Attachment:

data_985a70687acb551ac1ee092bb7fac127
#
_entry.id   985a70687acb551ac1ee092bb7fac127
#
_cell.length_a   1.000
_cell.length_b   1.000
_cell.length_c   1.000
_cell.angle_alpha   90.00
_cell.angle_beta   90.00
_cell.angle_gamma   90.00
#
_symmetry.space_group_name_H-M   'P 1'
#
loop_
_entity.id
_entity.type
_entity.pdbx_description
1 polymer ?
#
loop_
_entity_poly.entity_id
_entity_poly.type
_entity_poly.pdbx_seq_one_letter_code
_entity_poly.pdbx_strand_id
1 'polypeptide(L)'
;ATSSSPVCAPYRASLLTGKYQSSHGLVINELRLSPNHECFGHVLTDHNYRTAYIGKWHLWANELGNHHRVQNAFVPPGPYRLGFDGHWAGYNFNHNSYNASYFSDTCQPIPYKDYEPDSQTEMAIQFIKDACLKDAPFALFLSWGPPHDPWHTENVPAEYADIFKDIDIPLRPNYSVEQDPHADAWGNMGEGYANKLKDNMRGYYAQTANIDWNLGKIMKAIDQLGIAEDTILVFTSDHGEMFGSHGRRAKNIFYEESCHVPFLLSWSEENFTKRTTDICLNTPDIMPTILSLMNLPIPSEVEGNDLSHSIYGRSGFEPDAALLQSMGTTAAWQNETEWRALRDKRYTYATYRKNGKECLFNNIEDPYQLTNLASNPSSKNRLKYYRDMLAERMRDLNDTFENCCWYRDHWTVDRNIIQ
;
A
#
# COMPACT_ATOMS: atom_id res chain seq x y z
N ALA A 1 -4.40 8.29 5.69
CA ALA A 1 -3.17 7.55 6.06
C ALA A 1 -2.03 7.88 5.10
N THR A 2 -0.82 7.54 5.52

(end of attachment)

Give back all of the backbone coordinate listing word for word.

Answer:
data_985a70687acb551ac1ee092bb7fac127
#
_entry.id   985a70687acb551ac1ee092bb7fac127
#
_cell.length_a   1.000
_cell.length_b   1.000
_cell.length_c   1.000
_cell.angle_alpha   90.00
_cell.angle_beta   90.00
_cell.angle_gamma   90.00
#
_symmetry.space_group_name_H-M   'P 1'
#
loop_
_entity.id
_entity.type
_entity.pdbx_description
1 polymer ?
#
loop_
_entity_poly.entity_id
_entity_poly.type
_entity_poly.pdbx_seq_one_letter_code
_entity_poly.pdbx_strand_id
1 'polypeptide(L)'
;ATSSSPVCAPYRASLLTGKYQSSHGLVINELRLSPNHECFGHVLTDHNYRTAYIGKWHLWANELGNHHRVQNAFVPPGPYRLGFDGHWAGYNFNHNSYNASYFSDTCQPIPYKDYEPDSQTEMAIQFIKDACLKDAPFALFLSWGPPHDPWHTENVPAEYADIFKDIDIPLRPNYSVEQDPHADAWGNMGEGYANKLKDNMRGYYAQTANIDWNLGKIMKAIDQLGIAEDTILVFTSDHGEMFGSHGRRAKNIFYEESCHVPFLLSWSEENFTKRTTDICLNTPDIMPTILSLMNLPIPSEVEGNDLSHSIYGRSGFEPDAALLQSMGTTAAWQNETEWRALRDKRYTYATYRKNGKECLFNNIEDPYQLTNLASNPSSKNRLKYYRDMLAERMRDLNDTFENCCWYRDHWTVDRNIIQ
;
A
#
# COMPACT_ATOMS: atom_id res chain seq x y z
N ALA A 1 -4.40 8.29 5.69
CA ALA A 1 -3.17 7.55 6.06
C ALA A 1 -2.03 7.88 5.10
N THR A 2 -0.82 7.54 5.52